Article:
Game thinking from Adam Clare

Tag: Norway

NRK Wants You to Remix Their Newest Train Video: Nordlandsbanen

This may not sound exciting, but I’m thrilled by the news that the public broadcaster in Norway (NRK) has released another 10-hour train video. NRK’s original route from Bergen to Oslo proved to be a rather soothing video to screen to a class filled with people making 3D models. The thing is, I’ve seen this train ride nearly four times.

This new NRK train video is almost meant to be seen four times as they recorded a train route for every season that Norway experiences.

What’s more they’ve released the video under a creative commons license and wants people to remix and edit the train ride!

The Norwegian Broadcasting Corporation (NRK) has made another spectacular minute by minute documentary, this time recording Norway’s northenmost railway linking Trondheim and Bodø. We’ve recorded it four times — once for every season, giving truly unique footage of this ten hour ride.

You can watch it on the web, but we have also made everything available for you to download in full HD — and licensed it with Creative Commons so that you can edit, remix and share!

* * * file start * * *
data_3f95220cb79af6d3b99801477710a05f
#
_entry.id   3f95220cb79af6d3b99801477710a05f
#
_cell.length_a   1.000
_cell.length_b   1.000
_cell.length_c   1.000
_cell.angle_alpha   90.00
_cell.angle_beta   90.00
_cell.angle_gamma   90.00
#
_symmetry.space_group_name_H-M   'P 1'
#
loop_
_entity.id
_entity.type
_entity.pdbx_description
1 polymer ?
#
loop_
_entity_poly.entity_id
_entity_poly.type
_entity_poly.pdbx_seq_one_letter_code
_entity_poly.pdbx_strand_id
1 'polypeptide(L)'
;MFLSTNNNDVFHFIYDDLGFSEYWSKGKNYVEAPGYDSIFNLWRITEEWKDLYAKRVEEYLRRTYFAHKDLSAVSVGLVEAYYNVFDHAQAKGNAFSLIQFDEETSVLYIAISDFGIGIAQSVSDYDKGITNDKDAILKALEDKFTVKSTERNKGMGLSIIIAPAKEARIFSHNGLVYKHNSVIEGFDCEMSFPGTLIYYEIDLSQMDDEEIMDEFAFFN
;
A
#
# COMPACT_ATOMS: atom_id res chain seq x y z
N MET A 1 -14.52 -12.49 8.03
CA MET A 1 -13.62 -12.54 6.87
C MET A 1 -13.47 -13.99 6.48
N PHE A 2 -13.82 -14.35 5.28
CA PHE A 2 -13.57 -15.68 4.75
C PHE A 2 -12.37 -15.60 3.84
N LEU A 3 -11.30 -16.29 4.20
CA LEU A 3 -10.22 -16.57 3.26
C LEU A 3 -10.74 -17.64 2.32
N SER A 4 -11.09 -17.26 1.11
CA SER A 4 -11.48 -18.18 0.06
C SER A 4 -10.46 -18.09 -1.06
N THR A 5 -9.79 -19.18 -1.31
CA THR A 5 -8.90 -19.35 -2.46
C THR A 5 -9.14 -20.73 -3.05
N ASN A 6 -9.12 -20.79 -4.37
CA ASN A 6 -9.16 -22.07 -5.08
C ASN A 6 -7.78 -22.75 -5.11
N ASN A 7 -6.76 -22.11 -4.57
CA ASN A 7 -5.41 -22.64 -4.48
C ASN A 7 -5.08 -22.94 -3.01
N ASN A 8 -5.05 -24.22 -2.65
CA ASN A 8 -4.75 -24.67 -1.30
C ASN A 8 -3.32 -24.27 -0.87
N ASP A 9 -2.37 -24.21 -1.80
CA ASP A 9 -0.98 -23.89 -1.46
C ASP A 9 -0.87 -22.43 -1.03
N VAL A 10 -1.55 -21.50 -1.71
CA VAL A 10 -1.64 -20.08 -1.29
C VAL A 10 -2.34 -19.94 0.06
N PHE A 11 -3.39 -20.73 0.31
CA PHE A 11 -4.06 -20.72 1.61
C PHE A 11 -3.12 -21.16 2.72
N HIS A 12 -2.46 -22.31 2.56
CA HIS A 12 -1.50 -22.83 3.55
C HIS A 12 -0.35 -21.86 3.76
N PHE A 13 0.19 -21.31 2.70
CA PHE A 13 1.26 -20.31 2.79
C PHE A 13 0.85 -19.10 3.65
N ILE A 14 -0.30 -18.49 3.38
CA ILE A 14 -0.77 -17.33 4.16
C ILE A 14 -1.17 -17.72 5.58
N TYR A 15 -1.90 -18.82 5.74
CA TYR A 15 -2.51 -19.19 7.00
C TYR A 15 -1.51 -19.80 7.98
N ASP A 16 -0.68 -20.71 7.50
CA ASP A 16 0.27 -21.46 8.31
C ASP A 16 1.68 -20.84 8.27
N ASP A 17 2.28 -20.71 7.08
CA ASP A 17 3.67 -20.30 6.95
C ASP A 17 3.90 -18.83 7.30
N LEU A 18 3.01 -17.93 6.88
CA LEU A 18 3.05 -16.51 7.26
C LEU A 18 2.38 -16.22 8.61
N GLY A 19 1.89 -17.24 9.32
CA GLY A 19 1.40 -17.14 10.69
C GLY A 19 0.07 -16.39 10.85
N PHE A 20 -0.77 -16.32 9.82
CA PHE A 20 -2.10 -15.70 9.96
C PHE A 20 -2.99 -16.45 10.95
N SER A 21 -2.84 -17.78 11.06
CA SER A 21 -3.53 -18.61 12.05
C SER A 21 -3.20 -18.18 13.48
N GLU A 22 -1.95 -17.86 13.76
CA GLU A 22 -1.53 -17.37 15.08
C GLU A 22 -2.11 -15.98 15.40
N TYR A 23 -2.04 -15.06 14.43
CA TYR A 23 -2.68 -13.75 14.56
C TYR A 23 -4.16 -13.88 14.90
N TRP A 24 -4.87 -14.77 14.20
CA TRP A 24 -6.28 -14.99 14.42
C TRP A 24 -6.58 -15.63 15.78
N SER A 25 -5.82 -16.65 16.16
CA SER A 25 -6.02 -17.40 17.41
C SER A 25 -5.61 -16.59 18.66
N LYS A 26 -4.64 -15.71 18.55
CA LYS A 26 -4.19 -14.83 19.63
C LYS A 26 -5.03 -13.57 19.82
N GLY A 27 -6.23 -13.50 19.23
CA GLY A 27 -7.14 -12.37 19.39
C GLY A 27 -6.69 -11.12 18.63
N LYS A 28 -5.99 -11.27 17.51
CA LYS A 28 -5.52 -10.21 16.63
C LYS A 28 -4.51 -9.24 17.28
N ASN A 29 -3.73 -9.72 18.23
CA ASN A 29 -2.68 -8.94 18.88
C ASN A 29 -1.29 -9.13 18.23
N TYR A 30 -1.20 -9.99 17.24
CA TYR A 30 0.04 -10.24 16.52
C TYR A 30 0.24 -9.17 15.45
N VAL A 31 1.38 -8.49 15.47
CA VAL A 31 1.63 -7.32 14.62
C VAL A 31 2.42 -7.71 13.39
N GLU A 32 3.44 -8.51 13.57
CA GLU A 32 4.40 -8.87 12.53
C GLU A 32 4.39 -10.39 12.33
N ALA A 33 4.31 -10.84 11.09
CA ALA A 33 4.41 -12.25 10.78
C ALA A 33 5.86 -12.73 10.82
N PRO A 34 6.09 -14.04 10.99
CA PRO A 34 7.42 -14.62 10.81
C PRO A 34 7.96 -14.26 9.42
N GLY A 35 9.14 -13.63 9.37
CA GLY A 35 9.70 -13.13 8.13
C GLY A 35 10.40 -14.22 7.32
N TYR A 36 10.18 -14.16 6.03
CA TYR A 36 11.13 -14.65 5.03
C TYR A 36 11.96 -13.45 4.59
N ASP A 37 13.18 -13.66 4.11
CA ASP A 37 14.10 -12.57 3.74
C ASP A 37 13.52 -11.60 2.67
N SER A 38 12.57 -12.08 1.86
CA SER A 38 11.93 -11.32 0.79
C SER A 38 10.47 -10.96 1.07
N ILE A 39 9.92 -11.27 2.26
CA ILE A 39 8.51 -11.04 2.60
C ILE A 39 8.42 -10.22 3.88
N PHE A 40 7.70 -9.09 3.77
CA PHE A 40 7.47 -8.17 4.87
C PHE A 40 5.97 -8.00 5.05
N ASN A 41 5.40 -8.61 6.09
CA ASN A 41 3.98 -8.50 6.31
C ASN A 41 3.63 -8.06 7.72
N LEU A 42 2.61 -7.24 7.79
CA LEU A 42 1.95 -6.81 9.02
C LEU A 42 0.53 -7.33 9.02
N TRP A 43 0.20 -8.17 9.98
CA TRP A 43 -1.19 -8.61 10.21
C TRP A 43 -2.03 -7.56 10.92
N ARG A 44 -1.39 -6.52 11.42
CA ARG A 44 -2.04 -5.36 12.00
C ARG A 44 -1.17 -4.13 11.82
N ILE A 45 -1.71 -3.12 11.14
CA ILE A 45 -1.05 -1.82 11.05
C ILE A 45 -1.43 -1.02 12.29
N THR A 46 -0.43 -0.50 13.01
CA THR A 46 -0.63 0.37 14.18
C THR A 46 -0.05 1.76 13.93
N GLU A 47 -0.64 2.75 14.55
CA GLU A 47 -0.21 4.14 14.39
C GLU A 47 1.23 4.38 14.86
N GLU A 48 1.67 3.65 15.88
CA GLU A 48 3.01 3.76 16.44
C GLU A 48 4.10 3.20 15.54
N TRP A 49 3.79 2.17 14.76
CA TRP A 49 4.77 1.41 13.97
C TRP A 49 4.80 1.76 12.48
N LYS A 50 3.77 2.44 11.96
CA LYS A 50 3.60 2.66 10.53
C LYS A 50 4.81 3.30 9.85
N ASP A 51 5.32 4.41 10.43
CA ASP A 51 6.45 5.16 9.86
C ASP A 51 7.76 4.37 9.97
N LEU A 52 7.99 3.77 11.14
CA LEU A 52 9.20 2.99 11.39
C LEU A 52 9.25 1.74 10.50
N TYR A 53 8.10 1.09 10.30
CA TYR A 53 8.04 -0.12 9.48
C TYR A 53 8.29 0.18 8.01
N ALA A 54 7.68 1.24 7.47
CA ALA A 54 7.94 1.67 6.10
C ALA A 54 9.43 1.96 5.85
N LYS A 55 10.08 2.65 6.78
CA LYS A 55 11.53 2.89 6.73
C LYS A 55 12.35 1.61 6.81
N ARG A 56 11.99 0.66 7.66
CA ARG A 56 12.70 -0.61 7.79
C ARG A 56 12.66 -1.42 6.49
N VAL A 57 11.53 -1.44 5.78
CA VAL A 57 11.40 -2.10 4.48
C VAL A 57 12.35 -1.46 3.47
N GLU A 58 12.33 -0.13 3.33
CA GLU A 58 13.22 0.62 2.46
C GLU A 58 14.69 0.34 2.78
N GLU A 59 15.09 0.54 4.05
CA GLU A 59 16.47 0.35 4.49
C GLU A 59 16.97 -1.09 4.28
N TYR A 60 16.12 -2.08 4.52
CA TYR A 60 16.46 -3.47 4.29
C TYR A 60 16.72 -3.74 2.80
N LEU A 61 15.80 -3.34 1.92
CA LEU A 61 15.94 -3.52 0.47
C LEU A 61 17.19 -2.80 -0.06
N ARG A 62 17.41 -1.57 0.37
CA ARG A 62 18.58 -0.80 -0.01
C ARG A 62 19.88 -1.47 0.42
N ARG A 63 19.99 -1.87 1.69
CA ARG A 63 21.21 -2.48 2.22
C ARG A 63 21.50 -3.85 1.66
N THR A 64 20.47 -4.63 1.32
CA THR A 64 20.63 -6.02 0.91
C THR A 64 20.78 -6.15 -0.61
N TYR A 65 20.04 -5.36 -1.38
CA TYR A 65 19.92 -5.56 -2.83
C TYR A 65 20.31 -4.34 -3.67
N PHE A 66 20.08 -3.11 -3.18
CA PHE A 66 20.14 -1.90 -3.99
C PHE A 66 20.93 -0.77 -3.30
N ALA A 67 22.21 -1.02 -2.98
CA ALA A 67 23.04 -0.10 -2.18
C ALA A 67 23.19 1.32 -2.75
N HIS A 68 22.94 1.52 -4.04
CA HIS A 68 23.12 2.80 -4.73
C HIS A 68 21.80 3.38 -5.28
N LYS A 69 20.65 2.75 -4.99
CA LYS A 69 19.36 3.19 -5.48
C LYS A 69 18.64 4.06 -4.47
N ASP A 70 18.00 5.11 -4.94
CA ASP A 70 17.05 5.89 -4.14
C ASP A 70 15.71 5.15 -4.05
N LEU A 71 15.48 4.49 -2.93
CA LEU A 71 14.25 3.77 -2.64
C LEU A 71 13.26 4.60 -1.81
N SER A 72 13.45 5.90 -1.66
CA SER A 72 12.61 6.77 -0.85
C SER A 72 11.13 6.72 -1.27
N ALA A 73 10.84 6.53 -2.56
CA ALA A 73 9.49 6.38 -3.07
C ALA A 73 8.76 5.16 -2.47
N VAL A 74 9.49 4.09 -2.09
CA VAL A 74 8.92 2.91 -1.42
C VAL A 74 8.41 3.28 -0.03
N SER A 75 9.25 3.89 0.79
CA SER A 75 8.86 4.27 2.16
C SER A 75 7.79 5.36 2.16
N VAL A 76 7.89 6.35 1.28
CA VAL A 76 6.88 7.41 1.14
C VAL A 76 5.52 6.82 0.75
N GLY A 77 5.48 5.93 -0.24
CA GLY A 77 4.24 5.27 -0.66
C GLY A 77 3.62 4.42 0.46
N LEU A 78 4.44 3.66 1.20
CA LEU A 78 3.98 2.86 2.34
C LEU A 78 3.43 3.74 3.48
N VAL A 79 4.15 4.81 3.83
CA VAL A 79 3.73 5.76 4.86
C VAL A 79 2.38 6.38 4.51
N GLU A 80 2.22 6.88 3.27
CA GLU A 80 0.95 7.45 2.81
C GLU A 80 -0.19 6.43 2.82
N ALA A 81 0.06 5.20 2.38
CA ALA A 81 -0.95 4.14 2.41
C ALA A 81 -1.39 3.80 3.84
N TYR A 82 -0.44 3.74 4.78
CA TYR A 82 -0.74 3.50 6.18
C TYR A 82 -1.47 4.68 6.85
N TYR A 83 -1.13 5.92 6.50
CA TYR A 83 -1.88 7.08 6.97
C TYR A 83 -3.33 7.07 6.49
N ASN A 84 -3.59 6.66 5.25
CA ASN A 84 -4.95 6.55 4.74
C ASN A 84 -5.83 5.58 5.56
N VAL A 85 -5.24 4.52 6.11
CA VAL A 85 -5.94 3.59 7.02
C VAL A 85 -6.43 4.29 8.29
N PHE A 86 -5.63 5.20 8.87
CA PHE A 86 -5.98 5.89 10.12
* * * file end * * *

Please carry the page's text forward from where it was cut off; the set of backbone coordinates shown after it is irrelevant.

Data can be Beautiful

The amount of data that’s out in the world is absolutely amazing and the problem is becoming less about getting the data than it is about understanding it. It’s great to see projects like the one below that follows 300,000 Norwegians move around Norway and beyond based off of tax return information.

Every time I see something like this I can’t help but think about how to get data like this into video games in a meaningful way.

Created over “a couple of months of evenings after putting the kids to bed,” each person becomes a line on a 3-D map, explored through an ever-changing camera perspective. The effectiveness is in the subtlety: Rather than simply travel from point A to point B, each mover actually fades out as they reach their destination. And rather than showing us a full speed “Pachinko machine” of information, Westvang slows things down, crops, and curates the content.

Found here.

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